Student Application Template
Name Tyler Stachecki
Background: I'm currently a 22 year old Ph D. candidate at Binghamton University, State University of New York (home to one of the official Debian mirrors)! My primary research focus is distributed computing, with my current work focusing on reducing energy consumption of Hadoop clusters. Outside of research, my most recent accomplishment was extending the Marss86 cycle-accurate simulator to support dynamic voltage and frequency scaling (DVFS).
- My interest in this particular project extends from one of my odd, yet interesting, "hobbies": working on a source-based distribution that I've been developing on the side for the past few years. What initially started as a small RPM-based Linux from Scratch (LFS) "fork" has now evolved into a relatively stable, minimalistic source-based distribution that would make even the most aggressive CFLAG-applying Gentoo ricer drool with jealousy. Unfortunately, due a lack of both time and sanity (but mostly sanity), I doubt the project will never see the light of day in terms of complete stability or usability. Nevertheless, having single-handily architected a Linux distribution from the ground up, as hacky as it is, I became quite familiar with package mangers, chroot-ed build environments, and every compiler and linker error known to man.
- Thus, when I saw the project idea to include clang support for build services on Debian's SoC wiki, I knew it was the project for me. Having suffered severe head trauma as a result of banging my head on the keyboard due to an quirky build environment for quite some time now, I'm confident in my ability to hurdle over any roadblocks may arise over the course of this project. Furthermore, I'm very familiar with "the Debian way" of doing things, as I've been using Debian for my (stable) work environment ever since I began my undergraduate degree. Lastly, I have had prior exposure to clang and LLVM and I'm aware of their weaknesses (i.e., the linker, LLVM's static analysis and register allocation, etc.).
Project title: clang support for build services
Project details: Allow the (entire) Debian archive to be built with compilers other than gcc, thereby improving the robustness of Debian's package scripts. In particular, this project focuses on building the archive with clang/LLVM, which aims to have the added effect of increasing binary and library performance across the entire Debian archive.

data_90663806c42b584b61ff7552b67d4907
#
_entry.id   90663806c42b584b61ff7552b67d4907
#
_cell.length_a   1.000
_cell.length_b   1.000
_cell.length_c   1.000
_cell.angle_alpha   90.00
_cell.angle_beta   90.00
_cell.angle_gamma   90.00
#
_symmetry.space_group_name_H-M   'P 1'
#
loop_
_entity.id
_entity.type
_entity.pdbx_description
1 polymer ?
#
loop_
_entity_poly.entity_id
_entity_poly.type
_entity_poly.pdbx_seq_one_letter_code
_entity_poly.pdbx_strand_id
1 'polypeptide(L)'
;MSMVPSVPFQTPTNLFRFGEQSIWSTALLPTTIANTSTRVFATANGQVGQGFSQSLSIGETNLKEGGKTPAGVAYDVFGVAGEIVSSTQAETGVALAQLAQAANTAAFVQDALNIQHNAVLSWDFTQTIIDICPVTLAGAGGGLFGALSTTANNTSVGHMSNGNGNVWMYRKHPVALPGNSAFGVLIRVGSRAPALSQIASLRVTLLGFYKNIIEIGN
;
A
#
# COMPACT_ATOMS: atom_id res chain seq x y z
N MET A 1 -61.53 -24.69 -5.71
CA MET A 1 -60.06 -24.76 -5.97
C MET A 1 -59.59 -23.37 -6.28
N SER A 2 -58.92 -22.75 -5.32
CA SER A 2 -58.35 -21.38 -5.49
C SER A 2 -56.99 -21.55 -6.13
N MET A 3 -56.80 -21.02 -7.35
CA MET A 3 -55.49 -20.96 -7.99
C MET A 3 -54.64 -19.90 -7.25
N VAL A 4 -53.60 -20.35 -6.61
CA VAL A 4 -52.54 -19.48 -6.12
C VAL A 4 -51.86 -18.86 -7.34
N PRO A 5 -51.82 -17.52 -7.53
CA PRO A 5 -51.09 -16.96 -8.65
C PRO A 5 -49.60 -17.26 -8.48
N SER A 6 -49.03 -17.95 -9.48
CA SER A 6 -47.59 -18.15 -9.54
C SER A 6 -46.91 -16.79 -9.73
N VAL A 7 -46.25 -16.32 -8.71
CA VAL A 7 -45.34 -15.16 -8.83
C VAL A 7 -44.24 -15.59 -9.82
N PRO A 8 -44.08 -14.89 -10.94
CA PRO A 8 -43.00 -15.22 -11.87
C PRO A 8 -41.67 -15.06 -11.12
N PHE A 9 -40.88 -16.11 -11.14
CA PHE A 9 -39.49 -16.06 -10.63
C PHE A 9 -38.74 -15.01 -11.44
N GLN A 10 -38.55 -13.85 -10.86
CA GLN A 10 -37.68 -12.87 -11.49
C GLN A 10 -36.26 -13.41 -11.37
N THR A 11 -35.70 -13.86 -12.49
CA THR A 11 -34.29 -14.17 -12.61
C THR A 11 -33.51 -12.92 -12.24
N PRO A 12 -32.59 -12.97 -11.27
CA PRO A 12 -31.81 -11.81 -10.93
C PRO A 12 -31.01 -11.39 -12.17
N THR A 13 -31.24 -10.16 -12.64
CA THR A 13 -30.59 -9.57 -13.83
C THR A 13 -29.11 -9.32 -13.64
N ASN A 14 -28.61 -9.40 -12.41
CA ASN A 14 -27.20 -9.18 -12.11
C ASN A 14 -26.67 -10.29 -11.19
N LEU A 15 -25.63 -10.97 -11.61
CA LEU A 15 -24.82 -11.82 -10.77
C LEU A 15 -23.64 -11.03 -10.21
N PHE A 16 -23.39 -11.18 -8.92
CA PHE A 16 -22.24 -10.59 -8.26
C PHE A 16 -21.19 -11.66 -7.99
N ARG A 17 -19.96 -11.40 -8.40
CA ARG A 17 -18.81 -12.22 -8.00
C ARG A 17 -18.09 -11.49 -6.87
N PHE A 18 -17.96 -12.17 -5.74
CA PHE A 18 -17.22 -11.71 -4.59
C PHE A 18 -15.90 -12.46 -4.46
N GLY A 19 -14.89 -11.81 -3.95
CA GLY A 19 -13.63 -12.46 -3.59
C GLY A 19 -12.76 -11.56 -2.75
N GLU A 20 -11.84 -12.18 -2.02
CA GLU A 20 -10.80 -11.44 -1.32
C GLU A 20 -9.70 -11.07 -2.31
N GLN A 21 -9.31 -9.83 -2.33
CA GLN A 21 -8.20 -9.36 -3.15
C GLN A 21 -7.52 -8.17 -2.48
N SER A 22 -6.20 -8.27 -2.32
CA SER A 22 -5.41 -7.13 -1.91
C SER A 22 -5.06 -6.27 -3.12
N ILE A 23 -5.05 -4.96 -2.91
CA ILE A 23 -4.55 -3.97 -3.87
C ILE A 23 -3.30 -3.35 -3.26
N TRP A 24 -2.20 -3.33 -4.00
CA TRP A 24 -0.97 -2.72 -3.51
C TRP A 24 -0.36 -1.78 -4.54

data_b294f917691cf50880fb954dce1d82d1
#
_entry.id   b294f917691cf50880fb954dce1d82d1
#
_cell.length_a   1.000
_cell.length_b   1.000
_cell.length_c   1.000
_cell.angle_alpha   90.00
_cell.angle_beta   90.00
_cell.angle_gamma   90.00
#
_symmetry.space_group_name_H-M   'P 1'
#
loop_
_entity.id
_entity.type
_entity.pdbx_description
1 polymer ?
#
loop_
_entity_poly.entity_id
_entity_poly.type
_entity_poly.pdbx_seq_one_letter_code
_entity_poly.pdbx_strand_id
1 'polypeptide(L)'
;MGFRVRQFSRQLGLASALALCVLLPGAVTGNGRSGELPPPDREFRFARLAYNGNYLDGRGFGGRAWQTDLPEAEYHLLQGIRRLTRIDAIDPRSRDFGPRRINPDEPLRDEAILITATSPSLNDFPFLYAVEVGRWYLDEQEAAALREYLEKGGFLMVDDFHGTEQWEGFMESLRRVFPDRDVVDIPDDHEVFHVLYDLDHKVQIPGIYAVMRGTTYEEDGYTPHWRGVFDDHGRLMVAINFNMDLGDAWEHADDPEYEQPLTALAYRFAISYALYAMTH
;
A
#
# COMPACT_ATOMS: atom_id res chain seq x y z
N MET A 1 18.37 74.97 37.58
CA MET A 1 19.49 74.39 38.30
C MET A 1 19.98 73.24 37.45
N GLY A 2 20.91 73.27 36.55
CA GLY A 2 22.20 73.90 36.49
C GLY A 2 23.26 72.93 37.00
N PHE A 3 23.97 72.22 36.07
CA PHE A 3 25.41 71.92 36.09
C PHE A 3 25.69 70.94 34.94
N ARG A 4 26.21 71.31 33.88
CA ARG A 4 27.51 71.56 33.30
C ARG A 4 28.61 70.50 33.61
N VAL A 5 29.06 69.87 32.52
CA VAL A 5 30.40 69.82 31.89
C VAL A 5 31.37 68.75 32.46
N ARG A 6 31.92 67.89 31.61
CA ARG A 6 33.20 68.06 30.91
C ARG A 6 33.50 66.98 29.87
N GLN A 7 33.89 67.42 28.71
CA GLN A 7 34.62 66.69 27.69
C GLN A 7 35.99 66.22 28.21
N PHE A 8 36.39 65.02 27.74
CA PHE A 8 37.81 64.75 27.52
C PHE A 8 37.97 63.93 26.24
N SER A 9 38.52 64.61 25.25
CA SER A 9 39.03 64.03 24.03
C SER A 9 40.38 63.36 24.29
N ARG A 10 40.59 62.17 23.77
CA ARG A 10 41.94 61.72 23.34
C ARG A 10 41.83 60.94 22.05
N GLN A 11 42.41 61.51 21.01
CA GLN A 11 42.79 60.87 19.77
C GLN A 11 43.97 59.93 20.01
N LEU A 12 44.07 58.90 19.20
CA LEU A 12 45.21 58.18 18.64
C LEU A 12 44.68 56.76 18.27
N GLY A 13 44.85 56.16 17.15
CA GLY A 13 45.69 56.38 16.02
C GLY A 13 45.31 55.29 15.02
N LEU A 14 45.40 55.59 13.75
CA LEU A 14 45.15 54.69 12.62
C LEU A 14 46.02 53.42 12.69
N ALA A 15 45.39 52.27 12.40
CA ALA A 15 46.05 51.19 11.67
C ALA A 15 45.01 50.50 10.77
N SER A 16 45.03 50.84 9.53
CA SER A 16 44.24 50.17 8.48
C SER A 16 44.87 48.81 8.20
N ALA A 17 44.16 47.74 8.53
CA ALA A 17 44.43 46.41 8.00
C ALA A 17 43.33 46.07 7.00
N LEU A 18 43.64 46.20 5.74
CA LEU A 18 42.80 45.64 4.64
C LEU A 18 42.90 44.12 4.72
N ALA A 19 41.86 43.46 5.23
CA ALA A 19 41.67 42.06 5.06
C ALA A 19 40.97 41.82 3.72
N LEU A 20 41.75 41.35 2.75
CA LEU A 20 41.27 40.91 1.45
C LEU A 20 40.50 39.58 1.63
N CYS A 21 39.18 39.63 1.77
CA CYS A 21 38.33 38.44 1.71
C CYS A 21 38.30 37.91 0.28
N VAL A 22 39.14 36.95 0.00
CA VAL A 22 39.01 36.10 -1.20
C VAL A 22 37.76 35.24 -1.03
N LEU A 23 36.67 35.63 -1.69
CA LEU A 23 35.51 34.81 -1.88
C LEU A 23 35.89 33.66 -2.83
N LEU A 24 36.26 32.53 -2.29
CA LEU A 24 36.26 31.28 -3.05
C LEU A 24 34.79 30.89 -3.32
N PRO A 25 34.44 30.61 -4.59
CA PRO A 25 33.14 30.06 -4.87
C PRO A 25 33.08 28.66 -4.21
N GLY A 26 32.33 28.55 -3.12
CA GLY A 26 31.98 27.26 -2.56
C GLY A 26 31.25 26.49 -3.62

Synopsis: Build the Debian archive with a compiler other than gcc.
Benefits to Debian:
- clang is much faster and consumes less memory than gcc.
- clang generates much more informative warning and error messages.
- clang is licensed under BSD, which is much less restrictive than GPL.
- clang conforms to the C++ standard better than gcc does.
- clang is extremely well documented (especially the APIs), and has an overall much cleaner design than gcc. Why does this matter? For new contributors, gcc's "rotted" code base has a much steeper learning curve than LLVM. For developers wishing to extend LLVM, it's interfaces are much more reusable and documented than gcc's. For Debian, it means less of a reliance on GNU.
But, most important of all (in my opinion), clang in catching up to gcc in terms of the performance of generated code (it's not quite there yet, however)! In other words, allowing Debian to be compiled successfully with clang might soon result an additional performance boost for the entire Debian operating system. Why? Because of the rotted codebase, gcc developers have had a much more difficult time implementing features such as link-time optimization, whereas the LLVM developers has planned for link-time optimization support from the beginning. The fact that the LLVM code base is so much cleaner allows the developers to be more productive and create optimization passes that result in better generated code. Currently, LLVM lags behind gcc in terms of static optimization and register allocation, and thus the generated code tends to be slower, but I expect the tables to turn in the near future.